It's Alright Where It Is!
by Anthony West
I have a tale of a different kind to tell. Whilst
rooting in the hedge bottoms this week I had cause to visit Chapel lane Farm,
the home of an eccentric gentleman by the name of Austin Kendall. I had heard
rumours that an old Case Model C was languishing away in the back of one of
the outbuildings there. So off I went in search of what would turn out to be
a very rare and unusual tractor.
Mr Kendall is an excitable chap to say the least. He is amongst the last of a
dying breed of farmer who had in his youth known nothing but horses to aid him
work the 100 odd acres of farm land. Now on his second hip replacement, he is
a chirpy old soul who can still raise a chuckle even though at the age of 72,
he still works the farm full time!!
He is turns out in shirt and tie, padded waist coat and flat cap. His ruddy
cheeks and chissled features give him the likeness to a weasel, which is
hightened by his almost black coloured eyes that tend to water and twinkle due
to his years.
Introduction complete and confidence gained, I had no difficulty warming to
the old gent. He had so many memories to share and so much knowledge to
impart, that I found it difficult not to get swamped by it all.
Even walking into the farm yard ...which looked as though nothing had changed
from 1940, I could see things that belonged in a museum, but that were still
very much in use.
The farm itself was badly neglected and run down. Rotten window frames and
flaking paint were in abundance as were his pack of cats!!!
In the far corner almost secluded by nettles was an aging Fordson E27N, the
tires green and flat. Metal work brown and eaten away. Everywhere I looked
were the dying bodies or parts to some obscure piece of machinery including a
very nice slope fronted Fordson Delivery Van that had a tall elderberry tree
growing up through the cab!!!
It's a strange sort of feeling you get when presented with such a vision. I
can only describe it as a mixture of sadness and anticipation mixed with a
twinge of excitement.
At the side of a wooden-type shed was a rear iron cleated wheel, complete with
a set of retractable cleats. Behind that I recognized a Fordson radiator top
tank, still showing signs of pale blue paint.
Austin ushered me through into an old corrigated nissen-hut type building
which at some stage had recieved a coat of thick black bitumen paint. The hut
was fairly full of junk, along with an old bamford bailer, polythene bags by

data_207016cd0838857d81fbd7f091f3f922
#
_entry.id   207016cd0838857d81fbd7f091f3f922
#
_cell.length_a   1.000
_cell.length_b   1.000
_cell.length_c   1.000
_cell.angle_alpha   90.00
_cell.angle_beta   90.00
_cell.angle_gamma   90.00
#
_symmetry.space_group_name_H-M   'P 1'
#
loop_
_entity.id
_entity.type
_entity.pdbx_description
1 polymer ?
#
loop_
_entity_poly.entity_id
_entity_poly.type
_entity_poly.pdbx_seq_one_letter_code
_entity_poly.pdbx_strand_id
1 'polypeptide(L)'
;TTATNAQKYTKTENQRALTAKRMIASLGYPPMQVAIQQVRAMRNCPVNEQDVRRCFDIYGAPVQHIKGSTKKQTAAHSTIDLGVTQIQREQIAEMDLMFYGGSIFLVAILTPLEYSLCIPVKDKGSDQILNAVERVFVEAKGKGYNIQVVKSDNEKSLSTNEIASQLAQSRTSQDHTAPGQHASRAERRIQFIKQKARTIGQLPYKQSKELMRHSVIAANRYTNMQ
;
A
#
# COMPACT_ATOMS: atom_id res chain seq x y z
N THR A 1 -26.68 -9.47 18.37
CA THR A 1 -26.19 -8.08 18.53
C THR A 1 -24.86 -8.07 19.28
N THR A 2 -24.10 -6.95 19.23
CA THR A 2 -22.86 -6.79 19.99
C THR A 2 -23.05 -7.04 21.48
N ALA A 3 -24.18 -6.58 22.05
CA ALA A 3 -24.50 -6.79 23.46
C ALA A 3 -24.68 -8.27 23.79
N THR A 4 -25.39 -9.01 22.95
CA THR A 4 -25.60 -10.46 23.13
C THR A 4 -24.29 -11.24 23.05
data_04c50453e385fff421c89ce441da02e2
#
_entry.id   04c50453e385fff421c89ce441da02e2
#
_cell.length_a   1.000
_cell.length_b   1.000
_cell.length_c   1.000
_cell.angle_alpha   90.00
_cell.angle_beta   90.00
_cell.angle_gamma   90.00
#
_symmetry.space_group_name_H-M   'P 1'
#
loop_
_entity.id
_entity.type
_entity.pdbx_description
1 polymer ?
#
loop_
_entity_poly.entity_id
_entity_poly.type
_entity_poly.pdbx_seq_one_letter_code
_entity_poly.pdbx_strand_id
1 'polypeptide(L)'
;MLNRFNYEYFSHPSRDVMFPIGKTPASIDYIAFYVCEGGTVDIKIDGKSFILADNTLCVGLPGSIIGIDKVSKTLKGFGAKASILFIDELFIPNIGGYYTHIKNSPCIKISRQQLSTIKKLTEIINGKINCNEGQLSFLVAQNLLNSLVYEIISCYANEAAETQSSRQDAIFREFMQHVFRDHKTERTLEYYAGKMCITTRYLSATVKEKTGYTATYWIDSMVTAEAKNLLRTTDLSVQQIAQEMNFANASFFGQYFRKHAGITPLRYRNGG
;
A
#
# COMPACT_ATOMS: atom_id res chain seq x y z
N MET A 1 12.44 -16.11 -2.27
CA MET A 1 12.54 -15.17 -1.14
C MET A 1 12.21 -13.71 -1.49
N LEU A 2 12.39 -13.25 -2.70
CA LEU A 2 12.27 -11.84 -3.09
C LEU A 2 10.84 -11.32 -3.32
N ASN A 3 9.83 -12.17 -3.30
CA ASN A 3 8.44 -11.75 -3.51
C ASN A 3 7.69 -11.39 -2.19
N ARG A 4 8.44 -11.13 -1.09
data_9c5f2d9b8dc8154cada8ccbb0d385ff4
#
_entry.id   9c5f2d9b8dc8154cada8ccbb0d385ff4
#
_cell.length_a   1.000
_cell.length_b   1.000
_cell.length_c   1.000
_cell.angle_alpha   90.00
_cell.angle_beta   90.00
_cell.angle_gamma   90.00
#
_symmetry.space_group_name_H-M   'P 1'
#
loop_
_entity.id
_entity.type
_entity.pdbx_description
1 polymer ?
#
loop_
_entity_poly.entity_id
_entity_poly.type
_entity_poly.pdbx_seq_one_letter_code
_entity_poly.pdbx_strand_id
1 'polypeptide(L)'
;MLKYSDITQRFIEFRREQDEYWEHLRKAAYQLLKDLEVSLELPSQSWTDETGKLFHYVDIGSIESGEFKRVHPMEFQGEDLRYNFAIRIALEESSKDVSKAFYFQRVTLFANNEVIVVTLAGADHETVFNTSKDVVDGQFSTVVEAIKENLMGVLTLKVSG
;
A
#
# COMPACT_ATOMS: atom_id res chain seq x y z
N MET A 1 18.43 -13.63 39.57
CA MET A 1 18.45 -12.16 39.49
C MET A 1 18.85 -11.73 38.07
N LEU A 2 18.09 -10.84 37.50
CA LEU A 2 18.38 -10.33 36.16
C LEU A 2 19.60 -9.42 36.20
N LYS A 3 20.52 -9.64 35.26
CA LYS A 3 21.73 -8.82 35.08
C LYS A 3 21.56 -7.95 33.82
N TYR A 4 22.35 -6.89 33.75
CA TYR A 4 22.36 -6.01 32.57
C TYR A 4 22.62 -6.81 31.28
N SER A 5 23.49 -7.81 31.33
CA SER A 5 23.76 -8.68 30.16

the ton and a furgeson bonnet.
Austin gestured to the back and left me to it. I watched him as he walked away
with pronounced limp.
The light wasn't particularly good, the confines of the arc making it
claustrophobic. I struggled over boxes of old spanners and ammunition boxes
full of rusted nuts and bolts to see the hulk of a fairly large tractor in the
No doubt at all... the machine was quite substantial. It was covered in
layers of thick dirt and ckicken feathers, old corn sacks had been thrown over
the top obscuring its shape making it difficult to recognize.
The tractor was facing towards me, the top of the exhaust which was located on
my right almost touching the roof. The front was robust and square with a flat
piece where the starting handle protruded.
The starting handle hung loose over a heavy inverted "V" shaped axle. The
bonnet was long and high leading to an air cleaner pipe and wide mudgards
which looked as though they had been fitted as an after thought.
Protruding out from beneath the wings were heavy cone shaped wheels on rather
poor tyres. Although filthy it was just possible to tell that at one time they
had been a dull red.
Using an old corn sack, I brushed away the feathers to reveal a rather dull
and lifeless grey colour. Whilst the colour scheme gave no cause for
excitement, I knew that this was by our standards a real find and a true
rarety. Pulling back the last of the corn sacks the name stood proud, cast on
the radiator head "CASE" Further inspection found a few missing parts and a
badly dented left hand wing. Looking at the radiator core it was apparent that
it would never hold water for any length of time and it would take many hours
of hard work to bring the thing out into the open let alone to any acceptible
Due to the confines and position of the tractor and other items I was unable
to get a clear view of any identifying marks. However, if as I believe this
was a model "C" CASE it would most certainly be of the late thirties.
By now I was looking like a chimney sweep! I was also beginning to itch after
throwing the old corn sacks round. I abandoned the shelter and imerged into a
dull overcast day, with one thing on my mind "is it for sale"? "how much"?.
I took the oportunity to look around on the slow walk back to the farm house.
So much stuff, it was truly an alladins cave for the enthiusiast!!! I could
imagine restorers up and down the country crying out for the parts I'd seen
lying about here to finish the love of their lives.
I knocked the door and Austin answered with " did you find what you wanted?"
indeed I had but was it for sale? the answer to that was "NO lad....I
can't....it's alright where it is!!" The wry grin said it all....definitely
a story without a happy mending!!!
Today's Featured Article -
The Mud Daubers and the Old John Deere - by Jon Zehnder. I have a 1941, John Deere Model A tractor I have owned for about a year and a half. This is my first (in case my wife reads this, "FIRST") tractor and it has been a learning experience. After considerable advise and assistance from local tractor nuts and the forums of Yesterday’s Tractors, I had finally got it running pretty well. I have tuned it up, overhauled the carburetor, installed a borrowed, rebuilt magneto, installed a new Power-Trol, patched the radiator, installed new front wheels a
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